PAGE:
Every day we hear messages about the importance of exercise and being active - it helps us to stay well for longer, can reduce the likelihood of heart disease, stroke, lower cholesterol and blood pressure and even reduce the likelihood of memory loss and some types of dementia. I also know that as healthcare professionals you will be promoting this message through every opportunity.
However, what I want to get everyone talking and thinking about is the importance of physical activity and mental health!
The stark reality is that reduced life expectancy amongst people with the most severe forms of mental illness is largely attributed to poor physical health. As such it is our duty as healthcare professionals to reduce the inequalities gap and to get everyone to be more active to improve physical health.
Some key facts
- Mortality among mental health service users aged 19 and over in England was 3.6 times the rate of the general population in 2010/11.
- People in contact with specialist mental health services per 100,000 service users, compared with 100,000 in the general population, had a higher death rate for most causes of death, in particular:
- Nearly four times the rate of deaths from diseases of the respiratory system compared with the general population
- Just over four times the rate of deaths from diseases of the digestive system compared with the general population
- Nearly three times rate of deaths from diseases of the circulatory system compared with the general population
If we are to reduce these health inequalities we must take a more holistic approach to care for people with mental health problems. I am sure that you will share my passion to make this happen.
However, I also want to focus attention on another very important fact and great news – PHYSICAL ACTIVITY IS GOOD FOR OUR MENTAL HEALTH AND WELL BEING TOO!!!
Broadly speaking the less you do the more likely you are to have low mood/depression and to be anxious and tense. With exercise we are more likely to feel good about ourselves, have better concentration, be in better physical health, sleep better and last, but not least, better health in later life and less likely to have memory loss and dementia.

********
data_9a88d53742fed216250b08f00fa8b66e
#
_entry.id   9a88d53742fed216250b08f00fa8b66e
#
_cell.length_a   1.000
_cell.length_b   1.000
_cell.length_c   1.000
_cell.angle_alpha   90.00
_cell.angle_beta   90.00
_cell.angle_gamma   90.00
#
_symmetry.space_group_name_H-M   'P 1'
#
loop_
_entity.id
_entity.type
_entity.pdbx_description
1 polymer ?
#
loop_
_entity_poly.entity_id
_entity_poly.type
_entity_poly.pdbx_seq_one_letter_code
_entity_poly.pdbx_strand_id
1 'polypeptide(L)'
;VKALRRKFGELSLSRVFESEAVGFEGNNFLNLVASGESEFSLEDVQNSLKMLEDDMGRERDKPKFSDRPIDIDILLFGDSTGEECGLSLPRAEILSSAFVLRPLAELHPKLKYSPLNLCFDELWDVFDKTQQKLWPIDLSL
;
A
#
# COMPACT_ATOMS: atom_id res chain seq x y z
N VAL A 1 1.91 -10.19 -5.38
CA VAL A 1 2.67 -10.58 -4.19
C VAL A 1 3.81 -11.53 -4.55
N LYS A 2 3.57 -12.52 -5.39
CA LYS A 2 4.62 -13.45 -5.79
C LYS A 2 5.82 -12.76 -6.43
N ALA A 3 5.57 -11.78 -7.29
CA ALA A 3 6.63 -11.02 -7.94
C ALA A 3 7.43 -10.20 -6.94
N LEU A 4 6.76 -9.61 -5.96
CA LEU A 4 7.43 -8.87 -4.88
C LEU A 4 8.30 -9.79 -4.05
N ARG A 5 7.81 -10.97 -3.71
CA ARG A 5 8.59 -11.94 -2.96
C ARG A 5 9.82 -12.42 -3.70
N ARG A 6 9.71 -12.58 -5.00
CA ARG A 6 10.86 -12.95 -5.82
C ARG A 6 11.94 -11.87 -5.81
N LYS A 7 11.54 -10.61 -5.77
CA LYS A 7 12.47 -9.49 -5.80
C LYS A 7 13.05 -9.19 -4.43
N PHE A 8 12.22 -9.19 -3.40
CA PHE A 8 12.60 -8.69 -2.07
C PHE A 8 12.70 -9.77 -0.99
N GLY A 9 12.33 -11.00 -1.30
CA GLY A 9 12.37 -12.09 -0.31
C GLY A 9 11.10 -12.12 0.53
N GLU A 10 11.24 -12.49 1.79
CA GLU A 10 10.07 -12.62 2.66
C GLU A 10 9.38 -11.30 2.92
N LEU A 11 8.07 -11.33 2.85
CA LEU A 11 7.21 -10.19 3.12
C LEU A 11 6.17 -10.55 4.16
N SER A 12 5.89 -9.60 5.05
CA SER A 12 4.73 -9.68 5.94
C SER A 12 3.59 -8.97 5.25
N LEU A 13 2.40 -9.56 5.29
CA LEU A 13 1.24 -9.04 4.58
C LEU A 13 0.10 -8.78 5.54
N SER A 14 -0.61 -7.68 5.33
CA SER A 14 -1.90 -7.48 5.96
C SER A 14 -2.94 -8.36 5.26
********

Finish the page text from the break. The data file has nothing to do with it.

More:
Exercise makes the brain release chemicals that make us feel good, they are the same chemicals that you get from antidepressants. Research has found that moderate exercise is as effective for managing mild depression as antidepressants!
What do we mean by moderate exercise? For good mental health, 30 minutes moderate exercise five times a week is great and this could be as simple as walking or cycling. We know that when anyone has depression or feels low, the last thing that they want to do is to get up and be active. People may find many reasons not to get active; costs, lack of confidence, not having the right clothes, the feeling that exercise will make no difference. That is where we can all help by giving advice on what constitutes activity; tips to help achieve small goals e.g. find a friend to exercise with and to motivate, having information about groups and activities to hand. As part of our call to action 'All Our Health' we have developed a topic on physical activity to support all healthcare professionals promote building more activity into their lives.
The key action I would like all health and care professionals to take away from this blog is to think about mental health and physical activity as part of an holistic approach and then we can begin to see these alarming statistics move to a more positive place.
To find out more about mental health and physical health take a look at an excellent resource: Improving Physical Health and Wellbeing of People with Mental Health Problems
Pauline Watts OBE
Lead Nurse for Mental Health and Learning Disabilities, Public Health England